NEW REPORT: Congress must go big on upcoming investments; Economists warn of costly long-term consequences for America’s future if Congress fails to act

April 8, 2021

NEW: Economists Adam Hersh and Mark Paul show that inadequate fiscal policy cost the economy at least $8 trillion over past decade – more than $32,000 in lost income per adult

Paper calls American Jobs Plan “a step in the right direction,” cites economists’ calls for up to five times the spending in proposed bill – up to $10 trillion – to get economy on track 

Washington, DC Today, Groundwork Collaborative released a new report from Dr. Adam Hersh, Director of Washington Global Advisors, LLC and a Research Associate at the Political Economy Research Institute, University of Massachusetts Amherst, and Dr. Mark Paul, Assistant Professor of Economics and Environmental Studies at New College of Florida, highlighting the costs of underspending in the wake of previous recessions and the need for massive investments from Congress to bring the economy back to full employment and broad-based recovery and growth.

The new report argues that we can’t afford to repeat the mistakes of the Great Recession by cutting off government investments too early or aiming too low. The authors find that running the economy “too cold” after the Great Recession created at least an $8.2 trillion gap over the past decade that left millions of potential workers out of the labor force, prevented wage growth, and deterred investments that would boost long-run efficiency, productivity and prosperity. In short, the costs of inaction outweigh the risks of borrowing to take action — by trillions of dollars.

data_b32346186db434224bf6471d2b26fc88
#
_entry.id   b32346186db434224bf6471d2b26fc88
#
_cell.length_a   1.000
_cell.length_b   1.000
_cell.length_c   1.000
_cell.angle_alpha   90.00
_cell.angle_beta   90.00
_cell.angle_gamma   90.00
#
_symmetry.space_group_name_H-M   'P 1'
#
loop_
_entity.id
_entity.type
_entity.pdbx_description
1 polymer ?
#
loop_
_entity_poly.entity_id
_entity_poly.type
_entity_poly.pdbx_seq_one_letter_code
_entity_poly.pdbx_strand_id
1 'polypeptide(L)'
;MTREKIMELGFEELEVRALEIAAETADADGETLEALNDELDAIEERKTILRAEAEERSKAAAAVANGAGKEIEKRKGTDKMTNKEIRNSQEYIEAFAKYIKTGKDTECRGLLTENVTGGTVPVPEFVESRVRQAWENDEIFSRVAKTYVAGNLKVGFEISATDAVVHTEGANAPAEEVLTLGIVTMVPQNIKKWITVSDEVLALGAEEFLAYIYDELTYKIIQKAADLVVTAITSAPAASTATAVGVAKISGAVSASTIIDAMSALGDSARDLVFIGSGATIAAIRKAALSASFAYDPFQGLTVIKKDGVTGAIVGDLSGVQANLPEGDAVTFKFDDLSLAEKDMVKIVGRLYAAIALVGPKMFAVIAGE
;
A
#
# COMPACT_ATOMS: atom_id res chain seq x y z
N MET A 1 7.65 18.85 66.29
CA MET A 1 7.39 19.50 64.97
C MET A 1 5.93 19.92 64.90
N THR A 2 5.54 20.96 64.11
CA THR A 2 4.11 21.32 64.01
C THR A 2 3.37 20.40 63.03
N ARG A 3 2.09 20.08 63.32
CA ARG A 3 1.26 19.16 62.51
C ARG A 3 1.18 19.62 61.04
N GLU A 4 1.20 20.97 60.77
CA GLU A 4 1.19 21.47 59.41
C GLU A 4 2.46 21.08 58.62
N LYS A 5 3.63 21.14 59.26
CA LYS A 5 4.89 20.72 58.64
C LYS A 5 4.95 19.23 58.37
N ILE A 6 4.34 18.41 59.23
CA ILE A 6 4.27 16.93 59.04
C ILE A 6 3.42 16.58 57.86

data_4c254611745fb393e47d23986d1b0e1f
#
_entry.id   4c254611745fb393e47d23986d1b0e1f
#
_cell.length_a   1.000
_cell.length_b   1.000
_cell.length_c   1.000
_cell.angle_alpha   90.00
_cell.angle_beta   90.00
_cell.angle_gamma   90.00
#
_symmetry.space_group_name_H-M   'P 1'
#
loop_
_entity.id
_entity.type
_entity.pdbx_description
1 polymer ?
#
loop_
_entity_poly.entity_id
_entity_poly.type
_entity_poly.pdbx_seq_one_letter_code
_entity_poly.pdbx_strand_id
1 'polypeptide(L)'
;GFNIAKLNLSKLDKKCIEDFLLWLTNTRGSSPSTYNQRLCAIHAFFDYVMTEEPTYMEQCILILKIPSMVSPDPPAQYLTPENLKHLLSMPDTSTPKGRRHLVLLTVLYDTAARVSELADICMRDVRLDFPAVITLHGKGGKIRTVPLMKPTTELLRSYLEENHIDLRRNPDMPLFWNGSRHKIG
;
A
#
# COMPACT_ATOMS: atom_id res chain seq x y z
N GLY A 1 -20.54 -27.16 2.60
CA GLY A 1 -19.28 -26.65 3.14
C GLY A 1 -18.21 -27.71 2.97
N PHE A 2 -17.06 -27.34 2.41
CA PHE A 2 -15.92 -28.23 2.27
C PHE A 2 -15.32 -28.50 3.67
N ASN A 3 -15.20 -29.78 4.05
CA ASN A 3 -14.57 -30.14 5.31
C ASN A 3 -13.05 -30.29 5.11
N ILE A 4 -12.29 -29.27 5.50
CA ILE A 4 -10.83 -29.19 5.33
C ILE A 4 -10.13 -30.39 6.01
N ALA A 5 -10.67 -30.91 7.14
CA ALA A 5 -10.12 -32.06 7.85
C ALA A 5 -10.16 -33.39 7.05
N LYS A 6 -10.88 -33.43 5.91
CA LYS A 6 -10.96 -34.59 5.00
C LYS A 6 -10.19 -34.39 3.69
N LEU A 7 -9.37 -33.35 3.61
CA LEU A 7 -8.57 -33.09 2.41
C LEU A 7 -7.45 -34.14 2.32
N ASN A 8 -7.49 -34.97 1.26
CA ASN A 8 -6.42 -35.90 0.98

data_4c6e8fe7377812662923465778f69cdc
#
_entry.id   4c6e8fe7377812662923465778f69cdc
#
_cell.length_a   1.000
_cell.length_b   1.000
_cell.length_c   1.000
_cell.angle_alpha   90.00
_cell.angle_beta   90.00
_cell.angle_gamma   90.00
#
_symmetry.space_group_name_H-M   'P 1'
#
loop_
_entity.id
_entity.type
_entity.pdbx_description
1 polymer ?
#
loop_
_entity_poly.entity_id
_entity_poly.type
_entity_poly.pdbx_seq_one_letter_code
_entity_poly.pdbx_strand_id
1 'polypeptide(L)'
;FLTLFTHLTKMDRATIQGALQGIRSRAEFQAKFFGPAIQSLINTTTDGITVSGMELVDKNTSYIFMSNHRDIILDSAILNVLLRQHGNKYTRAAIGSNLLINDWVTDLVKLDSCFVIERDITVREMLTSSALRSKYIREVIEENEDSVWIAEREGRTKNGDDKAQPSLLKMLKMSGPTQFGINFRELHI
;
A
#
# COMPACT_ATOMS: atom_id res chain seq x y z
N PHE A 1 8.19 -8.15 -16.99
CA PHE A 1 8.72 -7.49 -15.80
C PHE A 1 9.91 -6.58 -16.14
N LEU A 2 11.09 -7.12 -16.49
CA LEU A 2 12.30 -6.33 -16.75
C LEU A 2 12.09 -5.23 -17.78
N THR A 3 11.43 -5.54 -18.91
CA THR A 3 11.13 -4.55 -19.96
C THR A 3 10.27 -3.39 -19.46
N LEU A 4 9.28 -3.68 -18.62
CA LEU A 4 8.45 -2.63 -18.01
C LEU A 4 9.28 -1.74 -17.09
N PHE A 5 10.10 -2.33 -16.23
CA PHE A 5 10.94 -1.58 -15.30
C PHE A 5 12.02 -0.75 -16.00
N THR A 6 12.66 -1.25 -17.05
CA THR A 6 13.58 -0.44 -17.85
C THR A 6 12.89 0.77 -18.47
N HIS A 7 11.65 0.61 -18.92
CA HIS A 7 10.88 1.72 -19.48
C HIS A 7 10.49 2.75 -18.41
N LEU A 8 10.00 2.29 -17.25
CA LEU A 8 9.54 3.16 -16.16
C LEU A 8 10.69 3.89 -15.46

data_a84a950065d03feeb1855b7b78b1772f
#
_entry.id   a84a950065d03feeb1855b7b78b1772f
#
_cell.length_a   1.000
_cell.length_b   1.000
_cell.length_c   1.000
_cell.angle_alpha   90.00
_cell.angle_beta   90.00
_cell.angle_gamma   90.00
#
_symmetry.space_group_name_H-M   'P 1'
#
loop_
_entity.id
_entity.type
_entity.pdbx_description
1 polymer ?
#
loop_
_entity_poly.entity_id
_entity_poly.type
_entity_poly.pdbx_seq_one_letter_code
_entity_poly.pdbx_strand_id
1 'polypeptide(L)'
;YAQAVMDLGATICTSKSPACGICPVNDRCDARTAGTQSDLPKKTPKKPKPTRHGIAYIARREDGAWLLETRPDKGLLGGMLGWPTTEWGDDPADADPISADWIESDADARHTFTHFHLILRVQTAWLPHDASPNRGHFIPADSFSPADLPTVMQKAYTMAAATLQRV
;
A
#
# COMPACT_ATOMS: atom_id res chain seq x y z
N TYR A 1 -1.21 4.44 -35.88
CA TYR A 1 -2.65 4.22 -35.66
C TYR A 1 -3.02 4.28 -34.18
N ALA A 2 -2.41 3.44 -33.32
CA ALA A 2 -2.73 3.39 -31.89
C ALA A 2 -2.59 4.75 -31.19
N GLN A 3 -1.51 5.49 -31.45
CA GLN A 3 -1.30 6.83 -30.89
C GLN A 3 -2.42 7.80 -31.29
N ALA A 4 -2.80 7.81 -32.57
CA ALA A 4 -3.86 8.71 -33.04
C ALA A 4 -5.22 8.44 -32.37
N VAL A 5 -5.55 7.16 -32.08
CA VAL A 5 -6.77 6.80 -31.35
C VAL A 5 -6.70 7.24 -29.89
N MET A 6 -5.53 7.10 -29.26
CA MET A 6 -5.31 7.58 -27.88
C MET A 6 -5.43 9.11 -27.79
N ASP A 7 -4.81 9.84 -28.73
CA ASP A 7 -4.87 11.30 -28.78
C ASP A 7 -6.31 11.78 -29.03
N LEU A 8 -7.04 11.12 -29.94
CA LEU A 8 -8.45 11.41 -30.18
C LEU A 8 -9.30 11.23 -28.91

The report demonstrates how by running the economy “hot” with up to $10 trillion in additional investments, Congress can ensure recovery achieves broad-based job creation and boosts productivity to raise America’s long-term economic prospects. It also highlights how the Congressional Budget Office (CBO) consistently underestimated “potential output” and overestimated future interest rates, which exaggerated budgetary costs and led policymakers to hit the brakes on spending far too early in past recoveries.

Key excerpts from the paper (read the full paper here)

Findings from the “Room to Run” paper include: